‘Ayurvedic Cooking For Self-Healing’ by Usha Lad and Dr Vasant Lad – Book Review

There is a quote, from the scriptures about Ayurveda, in one of the web pages of Dr. Vasant Lad’s site. It is given as follows: “Ayurveda is beyond beginning and ending. A science of eternal healing, it is compared to a vast ocean, and studying Ayurveda to swimming across. A true teacher can teach one how to swim, but the swimming is up to the student;…it is a lifelong journey.”

From using it as a heart-warming cookbook, I succeeded to experiment and then appreciate the simple and natural ways of healing some common ailments, such as fever and cold. But as I open myself to the depths of learning that has been designed into this work, the book reveals the microcosmic journey of swimming the seas of Ayurveda. The fundamental principles that make-up a human body, like the five elements, the three bodily humors or doshas, the step-by-step processes of digestion according to Ayurveda, and much more are covered in this book.

This book has been written by Dr.Vasant Lad and his wife, Usha Lad. Vasant Lad, BAMS, MASc, ‘is a world-renowned Ayurvedic Physician from India with more than 40 years of Indian medicine clinical experience.’ He is also the founder of the Ayurvedic Institute in Albuquerque, New Mexico.

The book shows the painstaking work of the authors to present to readers the complex details of food and cooking, uniquely derived from the fundamentals of Ayurveda. Even those readers who have little background in this ancient method, will find it easy to understand because of the simplicity and clarity in the presentation.

Tables are used wherever possible, making it easy to look things up. Sketches drawn by Dr.Lad himself, lend a distinct attraction for readers. It tends to unburden the reader from feeling any kind of heaviness while going through the exhaustive information provided. It would be beneficial to also consider publishing a ‘large print’ version of the book, which I have not come across as yet.

If you are not a healer, particularly not familiar to the Ancient Indian system of Ayurveda, this book can make an excellent introduction to other life enhancing works of Dr. Lad. Another book of Dr. Lad’s called, ‘The Complete book of Ayurvedic Home Remedies’, covers the same details of the foundational principles of Ayurveda given in this text, ‘Ayurvedic Cooking for Self-healing’. But I found this work as a gentler introduction to this ancient system of healing. Both the works are extensively packed with details, but have their own unique focus.

One of the issues in the process of changing one’s diet to vegetarian food is said to be, according to a Q&A section with Dr. Weil, getting enough protein. If you are one among those trying to adapt to vegetarian diet, this book can give you the wholesome picture required to keep your health in balance. It provides an ample amount of recipes and an exhaustive list of simple fruits, vegetables and spices. Dr. Weil mentions this as ‘varied vegetarian diet’ and also as a healthier alternative.

One of the works of Andrew Weil, M.D., that I first read was, ‘Spontaneous Healing’. The works of Dr. Weil and Dr. Lad are quite comparable in the distinct field of healing, predominantly through natural means. Years before I was introduced to the works of Dr. Vasant Lad, I was using the works of Andrew Weil, M.D. Dr. Weil’s website is a well of resource, and the information that is provided is from his unique expertise in the field of health, healing, food and more.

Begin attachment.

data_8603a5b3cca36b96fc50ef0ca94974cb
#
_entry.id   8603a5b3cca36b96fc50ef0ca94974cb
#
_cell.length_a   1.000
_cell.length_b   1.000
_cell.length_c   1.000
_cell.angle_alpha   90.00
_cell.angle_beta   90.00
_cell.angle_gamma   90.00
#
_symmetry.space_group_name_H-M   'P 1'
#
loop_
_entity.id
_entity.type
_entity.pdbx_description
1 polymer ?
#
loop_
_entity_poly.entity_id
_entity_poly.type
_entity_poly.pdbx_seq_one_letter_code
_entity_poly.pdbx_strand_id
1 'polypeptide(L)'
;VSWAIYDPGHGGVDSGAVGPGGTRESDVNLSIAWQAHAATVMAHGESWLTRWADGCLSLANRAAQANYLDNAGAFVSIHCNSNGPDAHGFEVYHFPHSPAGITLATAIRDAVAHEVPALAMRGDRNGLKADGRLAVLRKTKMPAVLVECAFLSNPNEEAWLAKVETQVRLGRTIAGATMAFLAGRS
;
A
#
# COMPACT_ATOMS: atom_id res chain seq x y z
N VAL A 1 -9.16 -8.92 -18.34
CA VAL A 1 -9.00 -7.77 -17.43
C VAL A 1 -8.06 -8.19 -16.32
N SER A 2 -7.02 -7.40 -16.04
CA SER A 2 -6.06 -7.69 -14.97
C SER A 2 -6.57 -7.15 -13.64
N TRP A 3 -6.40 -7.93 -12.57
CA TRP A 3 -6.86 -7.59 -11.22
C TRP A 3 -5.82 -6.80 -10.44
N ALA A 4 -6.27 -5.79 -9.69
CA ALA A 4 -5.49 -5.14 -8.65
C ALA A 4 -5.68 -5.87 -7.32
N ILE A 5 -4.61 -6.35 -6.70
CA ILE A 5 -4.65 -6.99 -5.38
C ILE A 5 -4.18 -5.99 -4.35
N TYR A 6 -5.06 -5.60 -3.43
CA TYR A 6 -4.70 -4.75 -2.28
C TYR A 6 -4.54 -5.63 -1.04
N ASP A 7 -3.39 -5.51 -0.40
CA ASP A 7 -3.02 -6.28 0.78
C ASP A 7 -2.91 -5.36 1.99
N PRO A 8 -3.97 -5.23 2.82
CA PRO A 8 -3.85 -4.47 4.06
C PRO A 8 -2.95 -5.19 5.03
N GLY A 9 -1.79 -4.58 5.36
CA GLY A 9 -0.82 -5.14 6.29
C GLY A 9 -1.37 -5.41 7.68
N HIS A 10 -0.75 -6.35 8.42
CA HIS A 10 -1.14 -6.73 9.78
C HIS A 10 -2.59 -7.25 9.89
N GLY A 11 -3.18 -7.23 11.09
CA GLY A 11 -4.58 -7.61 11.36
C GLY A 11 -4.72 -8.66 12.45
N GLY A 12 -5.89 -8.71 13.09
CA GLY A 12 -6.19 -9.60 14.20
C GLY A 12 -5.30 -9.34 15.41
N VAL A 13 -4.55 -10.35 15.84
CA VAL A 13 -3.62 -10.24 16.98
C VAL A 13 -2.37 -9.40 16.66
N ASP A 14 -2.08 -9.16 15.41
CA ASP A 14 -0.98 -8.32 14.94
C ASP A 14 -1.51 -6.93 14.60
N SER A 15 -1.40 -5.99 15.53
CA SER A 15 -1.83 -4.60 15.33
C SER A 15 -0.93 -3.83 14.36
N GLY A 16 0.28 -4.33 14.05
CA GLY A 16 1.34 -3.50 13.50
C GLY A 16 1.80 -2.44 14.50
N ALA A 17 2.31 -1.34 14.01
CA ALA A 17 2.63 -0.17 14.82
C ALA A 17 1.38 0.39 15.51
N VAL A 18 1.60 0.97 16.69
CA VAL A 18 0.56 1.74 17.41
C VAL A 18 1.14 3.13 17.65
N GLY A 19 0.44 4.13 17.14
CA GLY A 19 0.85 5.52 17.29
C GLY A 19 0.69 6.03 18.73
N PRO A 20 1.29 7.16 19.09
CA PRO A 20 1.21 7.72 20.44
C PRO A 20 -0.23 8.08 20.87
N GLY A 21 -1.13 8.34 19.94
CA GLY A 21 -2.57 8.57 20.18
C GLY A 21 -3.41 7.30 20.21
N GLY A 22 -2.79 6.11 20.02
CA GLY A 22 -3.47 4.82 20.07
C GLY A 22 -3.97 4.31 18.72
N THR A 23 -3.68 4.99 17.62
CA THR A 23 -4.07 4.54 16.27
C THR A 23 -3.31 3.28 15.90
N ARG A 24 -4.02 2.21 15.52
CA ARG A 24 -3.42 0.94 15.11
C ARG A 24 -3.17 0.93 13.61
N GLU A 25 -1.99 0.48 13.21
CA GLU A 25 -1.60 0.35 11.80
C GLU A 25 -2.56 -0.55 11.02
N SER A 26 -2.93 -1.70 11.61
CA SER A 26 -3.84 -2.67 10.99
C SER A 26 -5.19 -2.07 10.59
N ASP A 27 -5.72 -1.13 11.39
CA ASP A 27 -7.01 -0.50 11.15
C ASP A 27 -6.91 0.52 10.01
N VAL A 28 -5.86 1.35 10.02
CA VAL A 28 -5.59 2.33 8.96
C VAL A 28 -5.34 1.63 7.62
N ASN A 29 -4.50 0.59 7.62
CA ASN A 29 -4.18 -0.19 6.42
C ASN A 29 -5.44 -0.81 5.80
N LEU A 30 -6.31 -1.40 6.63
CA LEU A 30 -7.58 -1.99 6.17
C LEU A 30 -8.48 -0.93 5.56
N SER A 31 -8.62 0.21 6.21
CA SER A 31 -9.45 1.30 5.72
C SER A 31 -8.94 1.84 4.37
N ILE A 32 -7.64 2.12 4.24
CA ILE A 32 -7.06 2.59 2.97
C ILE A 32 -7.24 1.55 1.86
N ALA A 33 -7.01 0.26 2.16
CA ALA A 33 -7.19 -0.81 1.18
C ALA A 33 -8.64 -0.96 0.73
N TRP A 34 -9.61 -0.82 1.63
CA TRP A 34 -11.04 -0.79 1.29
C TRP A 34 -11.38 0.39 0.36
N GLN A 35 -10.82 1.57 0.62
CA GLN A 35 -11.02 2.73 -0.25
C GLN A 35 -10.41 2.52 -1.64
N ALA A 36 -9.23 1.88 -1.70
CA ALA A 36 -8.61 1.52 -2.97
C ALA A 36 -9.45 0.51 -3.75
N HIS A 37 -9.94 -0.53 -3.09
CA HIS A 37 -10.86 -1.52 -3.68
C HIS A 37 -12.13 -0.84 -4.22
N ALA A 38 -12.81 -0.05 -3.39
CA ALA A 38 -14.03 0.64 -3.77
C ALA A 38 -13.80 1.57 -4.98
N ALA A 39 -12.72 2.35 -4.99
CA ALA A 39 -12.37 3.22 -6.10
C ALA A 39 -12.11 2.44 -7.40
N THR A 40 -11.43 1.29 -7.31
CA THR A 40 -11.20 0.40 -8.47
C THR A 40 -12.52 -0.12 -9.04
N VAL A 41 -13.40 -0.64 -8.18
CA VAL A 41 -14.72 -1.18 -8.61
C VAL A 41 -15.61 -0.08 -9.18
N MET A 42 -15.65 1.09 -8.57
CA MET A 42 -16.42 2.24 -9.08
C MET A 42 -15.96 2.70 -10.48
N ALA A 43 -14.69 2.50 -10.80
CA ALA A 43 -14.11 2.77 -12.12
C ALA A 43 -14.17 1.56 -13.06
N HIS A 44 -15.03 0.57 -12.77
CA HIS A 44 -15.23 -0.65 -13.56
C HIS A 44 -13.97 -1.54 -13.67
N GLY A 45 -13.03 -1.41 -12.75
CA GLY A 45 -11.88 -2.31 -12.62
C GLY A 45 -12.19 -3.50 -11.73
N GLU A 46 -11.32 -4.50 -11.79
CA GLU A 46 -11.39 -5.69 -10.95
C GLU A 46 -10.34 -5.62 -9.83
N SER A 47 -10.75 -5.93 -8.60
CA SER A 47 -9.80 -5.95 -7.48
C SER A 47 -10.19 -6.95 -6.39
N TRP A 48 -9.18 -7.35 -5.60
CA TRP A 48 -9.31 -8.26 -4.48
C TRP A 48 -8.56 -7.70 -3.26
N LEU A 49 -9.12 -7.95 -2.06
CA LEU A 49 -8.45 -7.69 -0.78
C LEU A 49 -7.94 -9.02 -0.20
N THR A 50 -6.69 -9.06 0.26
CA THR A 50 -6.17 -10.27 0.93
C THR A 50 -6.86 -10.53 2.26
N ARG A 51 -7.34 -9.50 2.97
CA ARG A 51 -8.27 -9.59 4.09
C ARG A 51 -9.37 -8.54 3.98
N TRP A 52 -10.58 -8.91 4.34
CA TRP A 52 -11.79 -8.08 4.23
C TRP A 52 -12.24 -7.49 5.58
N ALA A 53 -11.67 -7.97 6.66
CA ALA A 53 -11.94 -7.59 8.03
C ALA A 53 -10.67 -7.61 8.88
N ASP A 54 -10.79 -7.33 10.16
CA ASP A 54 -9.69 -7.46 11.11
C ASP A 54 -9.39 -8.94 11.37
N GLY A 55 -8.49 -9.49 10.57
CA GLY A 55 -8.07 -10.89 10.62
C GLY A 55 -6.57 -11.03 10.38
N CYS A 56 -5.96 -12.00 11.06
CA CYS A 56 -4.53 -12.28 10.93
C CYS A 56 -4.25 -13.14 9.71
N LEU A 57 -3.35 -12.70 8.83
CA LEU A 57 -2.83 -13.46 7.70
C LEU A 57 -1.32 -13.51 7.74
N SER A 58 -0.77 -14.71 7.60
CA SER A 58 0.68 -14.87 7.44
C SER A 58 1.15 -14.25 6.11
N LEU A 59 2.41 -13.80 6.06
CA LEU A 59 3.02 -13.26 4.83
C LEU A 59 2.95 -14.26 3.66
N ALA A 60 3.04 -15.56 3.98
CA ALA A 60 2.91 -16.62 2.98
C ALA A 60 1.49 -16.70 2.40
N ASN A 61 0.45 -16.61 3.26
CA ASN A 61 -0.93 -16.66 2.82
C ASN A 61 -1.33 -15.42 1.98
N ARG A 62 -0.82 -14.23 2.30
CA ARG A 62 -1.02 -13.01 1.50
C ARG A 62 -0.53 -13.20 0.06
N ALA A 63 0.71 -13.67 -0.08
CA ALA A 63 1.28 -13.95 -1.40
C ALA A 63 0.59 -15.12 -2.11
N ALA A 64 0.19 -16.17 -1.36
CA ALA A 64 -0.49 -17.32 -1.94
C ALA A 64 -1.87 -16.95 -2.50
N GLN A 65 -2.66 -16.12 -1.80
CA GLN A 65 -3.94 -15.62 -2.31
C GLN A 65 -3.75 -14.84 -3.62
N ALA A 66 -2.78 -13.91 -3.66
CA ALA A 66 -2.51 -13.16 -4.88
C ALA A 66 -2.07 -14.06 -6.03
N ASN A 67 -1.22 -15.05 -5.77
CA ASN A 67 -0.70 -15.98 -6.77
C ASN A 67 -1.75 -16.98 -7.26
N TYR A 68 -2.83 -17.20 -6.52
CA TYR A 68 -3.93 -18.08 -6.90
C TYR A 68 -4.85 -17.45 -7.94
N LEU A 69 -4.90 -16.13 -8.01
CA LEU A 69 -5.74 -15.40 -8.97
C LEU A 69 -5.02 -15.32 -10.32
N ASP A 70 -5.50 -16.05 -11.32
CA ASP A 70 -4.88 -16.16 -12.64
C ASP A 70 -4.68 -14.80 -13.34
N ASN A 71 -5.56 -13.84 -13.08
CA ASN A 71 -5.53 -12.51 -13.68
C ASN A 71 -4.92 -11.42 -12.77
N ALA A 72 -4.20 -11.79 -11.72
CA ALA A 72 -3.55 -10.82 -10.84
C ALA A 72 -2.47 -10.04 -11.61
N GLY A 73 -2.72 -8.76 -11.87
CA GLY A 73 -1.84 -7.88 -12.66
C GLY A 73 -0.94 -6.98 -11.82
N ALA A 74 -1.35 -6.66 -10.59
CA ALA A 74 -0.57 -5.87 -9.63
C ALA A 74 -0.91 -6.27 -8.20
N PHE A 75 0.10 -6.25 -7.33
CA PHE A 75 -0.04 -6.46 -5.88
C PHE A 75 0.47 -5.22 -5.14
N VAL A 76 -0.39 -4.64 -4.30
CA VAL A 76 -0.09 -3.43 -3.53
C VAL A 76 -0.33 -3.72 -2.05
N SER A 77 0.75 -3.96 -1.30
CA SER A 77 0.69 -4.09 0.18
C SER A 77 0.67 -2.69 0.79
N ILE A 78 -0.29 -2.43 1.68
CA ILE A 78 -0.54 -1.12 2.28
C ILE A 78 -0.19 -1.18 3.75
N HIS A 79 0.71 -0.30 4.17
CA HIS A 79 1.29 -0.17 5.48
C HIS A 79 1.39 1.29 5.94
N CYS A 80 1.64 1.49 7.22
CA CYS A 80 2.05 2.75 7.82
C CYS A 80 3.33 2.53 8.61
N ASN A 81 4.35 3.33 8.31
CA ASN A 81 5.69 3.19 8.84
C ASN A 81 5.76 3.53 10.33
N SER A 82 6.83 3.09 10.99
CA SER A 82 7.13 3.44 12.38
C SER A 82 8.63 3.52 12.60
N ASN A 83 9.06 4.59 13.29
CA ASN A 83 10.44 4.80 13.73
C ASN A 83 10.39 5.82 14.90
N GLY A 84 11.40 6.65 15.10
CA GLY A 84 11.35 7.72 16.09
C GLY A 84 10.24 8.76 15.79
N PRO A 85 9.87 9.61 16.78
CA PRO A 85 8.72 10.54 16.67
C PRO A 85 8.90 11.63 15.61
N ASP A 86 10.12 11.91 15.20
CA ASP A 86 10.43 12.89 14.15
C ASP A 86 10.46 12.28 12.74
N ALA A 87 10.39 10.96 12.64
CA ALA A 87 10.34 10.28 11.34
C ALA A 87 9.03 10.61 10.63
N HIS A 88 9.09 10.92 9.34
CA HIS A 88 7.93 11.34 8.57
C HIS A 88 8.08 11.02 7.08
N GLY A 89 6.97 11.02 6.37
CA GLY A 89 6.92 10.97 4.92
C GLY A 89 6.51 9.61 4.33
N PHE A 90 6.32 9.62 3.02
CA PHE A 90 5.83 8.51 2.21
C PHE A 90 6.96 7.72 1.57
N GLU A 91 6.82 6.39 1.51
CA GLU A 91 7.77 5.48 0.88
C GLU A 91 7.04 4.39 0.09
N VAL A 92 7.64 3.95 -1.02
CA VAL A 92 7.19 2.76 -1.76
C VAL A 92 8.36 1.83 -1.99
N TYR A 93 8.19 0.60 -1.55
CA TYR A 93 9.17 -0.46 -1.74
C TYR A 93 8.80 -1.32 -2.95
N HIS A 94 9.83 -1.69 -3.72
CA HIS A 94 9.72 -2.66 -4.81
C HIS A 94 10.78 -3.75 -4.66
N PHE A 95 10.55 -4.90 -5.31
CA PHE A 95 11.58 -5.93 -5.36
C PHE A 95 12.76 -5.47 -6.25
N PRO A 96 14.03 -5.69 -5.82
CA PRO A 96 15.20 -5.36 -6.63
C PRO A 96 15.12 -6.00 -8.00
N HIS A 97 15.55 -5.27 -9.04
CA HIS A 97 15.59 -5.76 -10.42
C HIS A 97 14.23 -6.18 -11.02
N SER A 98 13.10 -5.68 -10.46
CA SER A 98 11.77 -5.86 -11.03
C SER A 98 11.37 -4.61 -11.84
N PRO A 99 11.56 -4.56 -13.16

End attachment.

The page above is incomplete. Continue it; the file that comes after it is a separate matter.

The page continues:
I also learn that many of us have a longing for connection with the ways of our ancestors to live our lives better. ‘Ayurvedic Cooking for Self-Healing’ is definitely a book that renders such wisdom. It also contains in it an ambiance that caters to readers from both the Eastern (India) and the Western (U.S.) countries. A copy of this book, which I have, has become antiquated in appearance. It has been kept open several times, on my kitchen counter.

254 pages; The Ayurvedic Press (N.M.); 2nd ed., 1997; $19.50; http://www.ayurveda.com

Critical Review of the Book Titled "Sal-A Feast of Kashmiri Cuisine"

I wanted to prepare a typical Kashmiri Sherbat at the time of Ramzaan. I was searching for Kashmiri recipes. I was not very fortunate enough to know about it. Luckily I discovered the details of the recipe in the book titled “Sal-A Feast of Kashmiri Cuisine”. It was written by Smt. Neerja Mattoo-a Professor in English literature and teaching in the Kashmir University. It was a colorful book with lots of recipes from the valley. It was published in the year of 2008. The name of the publisher was Gulshan Books, Srinagar-Kashmir. The ISBN is 81-8339-063-3. The cost of the book is Rs.495.

The book is dedicated to her mother. The contents of the book are:

1. 11 Wazwaan recipes

2. 7 Non-Vegetarian recipes

3. 21 Vegetarian Recipes

4. 8 Mutton and Vegetable

5. 9 recipes prepared from fish and 1 recipe prepared from duck

6. 2 Dried Vegetables

7. 4 Recipes using rice

8. 4 Desserts

9. 4 Beverages

10. 7 Snacks and Tea-Time Savouries

11. 4 Chutneys

12. 1 Pickle

13. 2 Spice Cakes (garlic and asafoetida based)

The excellent points present in the book are:

a. Different varieties of recipes have been shared by the author.

b. The author gives a vivid introduction about the Kashmiri cuisine-right from seasonal dishes to festive cuisine.

c. The authentic recipes shared from her side are Sadre Kaenz, Sheer Chai, bakery products, harisa, girda, etc.

d. She discusses about the use and prevention of certain spices and vegetables during festivals and seasons as described in traditional books.

e. Very clear colored photographs for various dishes are showcased in the book (this even includes the traditional copper utensils used for different purposes).